• Read the Randomly: How to install GT1\EasyDIS v44 step-by-step in the Bimmerforums Diagnostic Software forum ... The first post there is decently helpful as an overview, but, according to Quick99Si, it is outdated and lacking key details.
        • For example, it doesn't say how to perform apitest in easydis; nor how to change the translator from softing (obd) to fister (ads); nor does it say that you need to exit DIS by shutting it down first (using the DIS administrator button, then calibrate the touch screen, then enter 12345 for a password, & then 0 to shutdown or other #'s to perform the apitest/translator/restart ediabas).
  5. Download any desired optional software
    • 4th Progman v32
      • WARNING: Progman installation is more involved than those above!
        • Don't even 'think' about installing Progman until you have the programs above in working order!
        • Program requires a working EDIABAS API (which is installed with the INPA setup).
      • Progman has a user friendly interface for coding & programming new modules than EasyDIS provides.
      • But Progman has no more functionality than EasyDIS does (it is said Progman's primary benefit has to do with coding used modules)
        • While brand new modules can be coded with EasyDIS/GT1, it seems that Progman is often used to code old (used) modules containing an old VIN that needs to be coded to the new VIN.
      • Progman does not have any diagnostics; its sole purpose is programming and coding.
      • Progman will, for example, code the automatic door lock feature at 5mph in the General Module.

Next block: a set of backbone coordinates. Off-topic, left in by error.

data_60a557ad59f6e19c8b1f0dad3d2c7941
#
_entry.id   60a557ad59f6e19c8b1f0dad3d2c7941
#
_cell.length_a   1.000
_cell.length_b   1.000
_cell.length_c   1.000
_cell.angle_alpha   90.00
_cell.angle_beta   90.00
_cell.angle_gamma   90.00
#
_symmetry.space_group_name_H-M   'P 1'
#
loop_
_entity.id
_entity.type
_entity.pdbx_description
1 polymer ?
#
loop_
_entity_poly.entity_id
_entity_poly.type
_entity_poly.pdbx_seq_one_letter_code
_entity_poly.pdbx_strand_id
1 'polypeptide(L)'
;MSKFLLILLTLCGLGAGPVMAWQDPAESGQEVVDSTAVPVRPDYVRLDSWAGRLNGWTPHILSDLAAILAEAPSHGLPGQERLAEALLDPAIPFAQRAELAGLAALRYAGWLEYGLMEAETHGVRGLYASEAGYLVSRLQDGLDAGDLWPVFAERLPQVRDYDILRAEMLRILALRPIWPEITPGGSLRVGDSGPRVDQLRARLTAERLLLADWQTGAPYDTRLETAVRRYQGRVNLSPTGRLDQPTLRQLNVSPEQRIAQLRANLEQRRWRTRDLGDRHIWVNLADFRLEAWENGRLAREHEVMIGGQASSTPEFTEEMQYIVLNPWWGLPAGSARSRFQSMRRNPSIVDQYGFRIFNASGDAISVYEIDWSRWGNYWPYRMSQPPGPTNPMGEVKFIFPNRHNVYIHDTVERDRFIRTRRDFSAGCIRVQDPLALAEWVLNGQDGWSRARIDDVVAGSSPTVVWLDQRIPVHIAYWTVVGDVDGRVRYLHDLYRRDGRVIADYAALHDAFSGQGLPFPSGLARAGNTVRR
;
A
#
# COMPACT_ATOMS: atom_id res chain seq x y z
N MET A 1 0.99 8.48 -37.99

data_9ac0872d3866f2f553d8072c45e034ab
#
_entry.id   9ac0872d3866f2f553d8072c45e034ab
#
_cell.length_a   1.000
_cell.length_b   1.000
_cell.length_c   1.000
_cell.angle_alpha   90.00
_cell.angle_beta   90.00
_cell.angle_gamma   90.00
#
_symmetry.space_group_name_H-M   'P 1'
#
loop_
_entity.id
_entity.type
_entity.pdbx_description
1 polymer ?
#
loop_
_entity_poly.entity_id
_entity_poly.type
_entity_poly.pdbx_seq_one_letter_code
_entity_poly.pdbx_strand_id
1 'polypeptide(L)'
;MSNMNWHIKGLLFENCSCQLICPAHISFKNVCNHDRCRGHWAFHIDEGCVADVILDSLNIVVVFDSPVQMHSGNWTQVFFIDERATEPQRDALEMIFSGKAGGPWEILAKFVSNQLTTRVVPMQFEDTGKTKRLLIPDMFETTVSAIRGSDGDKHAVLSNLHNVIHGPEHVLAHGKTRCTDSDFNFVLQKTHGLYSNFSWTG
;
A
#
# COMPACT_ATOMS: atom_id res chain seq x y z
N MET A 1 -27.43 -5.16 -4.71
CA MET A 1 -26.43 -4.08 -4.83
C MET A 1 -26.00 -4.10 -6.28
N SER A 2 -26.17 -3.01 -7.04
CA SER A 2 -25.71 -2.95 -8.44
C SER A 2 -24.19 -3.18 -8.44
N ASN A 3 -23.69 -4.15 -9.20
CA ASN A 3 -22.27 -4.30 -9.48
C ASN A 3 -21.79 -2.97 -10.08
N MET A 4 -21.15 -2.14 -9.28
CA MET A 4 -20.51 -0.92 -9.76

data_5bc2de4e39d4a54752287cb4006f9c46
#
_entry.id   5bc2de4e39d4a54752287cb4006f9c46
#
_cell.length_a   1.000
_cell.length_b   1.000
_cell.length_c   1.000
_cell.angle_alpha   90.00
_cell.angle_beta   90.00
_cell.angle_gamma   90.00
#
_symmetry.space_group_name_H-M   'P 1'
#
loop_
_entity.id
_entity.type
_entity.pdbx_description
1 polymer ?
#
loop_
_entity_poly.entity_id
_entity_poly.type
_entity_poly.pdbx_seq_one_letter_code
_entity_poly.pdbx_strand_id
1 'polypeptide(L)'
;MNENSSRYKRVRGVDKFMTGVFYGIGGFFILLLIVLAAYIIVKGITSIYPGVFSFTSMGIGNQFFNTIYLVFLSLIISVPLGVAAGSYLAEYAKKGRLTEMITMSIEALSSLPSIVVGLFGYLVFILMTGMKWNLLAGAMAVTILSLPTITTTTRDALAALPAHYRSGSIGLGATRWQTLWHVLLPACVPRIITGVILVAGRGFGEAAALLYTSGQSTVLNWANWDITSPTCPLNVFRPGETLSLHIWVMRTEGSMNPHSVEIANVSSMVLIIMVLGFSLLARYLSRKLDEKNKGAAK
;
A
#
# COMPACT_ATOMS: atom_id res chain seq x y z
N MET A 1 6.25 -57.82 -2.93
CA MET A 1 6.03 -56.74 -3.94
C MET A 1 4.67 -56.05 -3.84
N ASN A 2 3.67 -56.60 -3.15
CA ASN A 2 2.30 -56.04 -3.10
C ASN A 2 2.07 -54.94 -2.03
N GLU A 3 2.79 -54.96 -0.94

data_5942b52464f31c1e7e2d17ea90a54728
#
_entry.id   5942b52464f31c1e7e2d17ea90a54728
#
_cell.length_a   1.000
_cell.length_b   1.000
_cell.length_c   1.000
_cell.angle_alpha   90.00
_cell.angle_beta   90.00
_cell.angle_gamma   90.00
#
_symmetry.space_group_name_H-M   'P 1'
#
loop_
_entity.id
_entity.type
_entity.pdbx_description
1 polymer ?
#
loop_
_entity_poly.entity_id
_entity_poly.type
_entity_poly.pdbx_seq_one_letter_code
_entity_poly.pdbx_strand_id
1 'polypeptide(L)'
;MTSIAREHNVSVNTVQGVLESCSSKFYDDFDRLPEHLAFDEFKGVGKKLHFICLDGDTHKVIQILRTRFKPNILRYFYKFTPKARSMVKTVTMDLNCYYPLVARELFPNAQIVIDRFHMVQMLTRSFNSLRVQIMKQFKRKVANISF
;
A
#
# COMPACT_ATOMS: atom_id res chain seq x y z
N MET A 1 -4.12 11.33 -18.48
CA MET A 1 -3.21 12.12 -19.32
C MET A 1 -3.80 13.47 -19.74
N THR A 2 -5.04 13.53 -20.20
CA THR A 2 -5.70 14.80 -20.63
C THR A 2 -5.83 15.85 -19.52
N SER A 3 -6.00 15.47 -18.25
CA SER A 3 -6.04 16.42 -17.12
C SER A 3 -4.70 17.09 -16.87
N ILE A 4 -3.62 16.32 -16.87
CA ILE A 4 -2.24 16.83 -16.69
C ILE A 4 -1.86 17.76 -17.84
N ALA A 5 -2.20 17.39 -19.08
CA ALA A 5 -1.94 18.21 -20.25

• Progman runs under UNIX (so most people run it on Windows using VMware UNIX emulation).
      • Confusingly, Progman version numbers started around v20 or so (superseding DIS v44).
      • The currently available Progman version "in the wild" (i.e., outside BMW dealerships) is v32.
      • There are those who say Program isn't worth the installation & learning trouble over EasyDIS.
      • Note: Progman calls for the creation of another VMware virtual machine plus a whopping 80GB of virtual space. It needs another image mounted to CD so it can install itself, but the instructions here call to use VMWare for mounting instead of Daemon Tools.
    • 5th INPA 5.0.2 update
  6. Run your first coding experiment
    • Spit out all the available options for your general module:
      • Here's how, without even reading your car.
      • Open NCS for Dummies.
        • Select E39 for chassis
        • Select GM3_C05 for module (or whatever your module is)
        • "Translations" will be checked
        • Manually check "Order Options"
        • Click "Module Functions,"
        • Click export sorted by keyword
        • Save it somewhere and open the text file in Notepad
        • You will have all the available options to code for that module (along with most English translations, and most importantly: the available "settings")
        • For example, look for VERRIEGELUNGSSCHWELLE, and you'll see the speed settings you can change.
        • This shows you'll likely want to set VERRIEGELN_AUT_AB_X_KM/H to nicht_aktiv and you're done!
    • Change the automatic door locking feature of the E39 at a preset speed (e.g., at 5 mph, all four doors autolock):
      • VERRIEGELN_AUT_AB_X_KM/H aktiv (i.e., automatically lock all doors at a specified speed)
        • If it's aktiv, then VERRIEGELUNGSSCHWELLE is also used, which can accept a bunch of values representing various speeds
      • VERRIEGELN_AUT_AB_X_KM/H nicht_aktiv (i.e., automatically lock all doors at a specified speed)
        • If it's nicht_aktiv, then VERRIEGELUNGSSCHWELLE is ignored.
    • Note: We need to flesh this out further for others to benefit.
  7. Run your first diagnostic experiment
    • PLEASE IMPROVE!!! (help the team!)
      • Test the ABS control module & wheel speed sensors
ORGANIZATION: (please correct as needed!)

  • Emulation Software:
    • VMware used for UNIX virtual-machine mounting when installing DIS/GT1 for the first time, and then again for VM-mounting the Progman hacked ISO.
    • Daemon Tools Lite used for virutal CDROM/DVD mounting of the ISO & NRG images downloaded of the BMW diagnostic software.
  • Factory Software:
    • INPA (the typical downloaded RAR file also installs the EDIABAS API, NCSExpert, WinKFP, & Tool32)
    • NCS Expert (aka NCS)
    • NFS
    • ToolSet32
    • WinKFP
  • Factory Services:
  • Dealer Software:
    • DIS v44 (the dealer software of the E39 era)
    • DISplus
    • Progman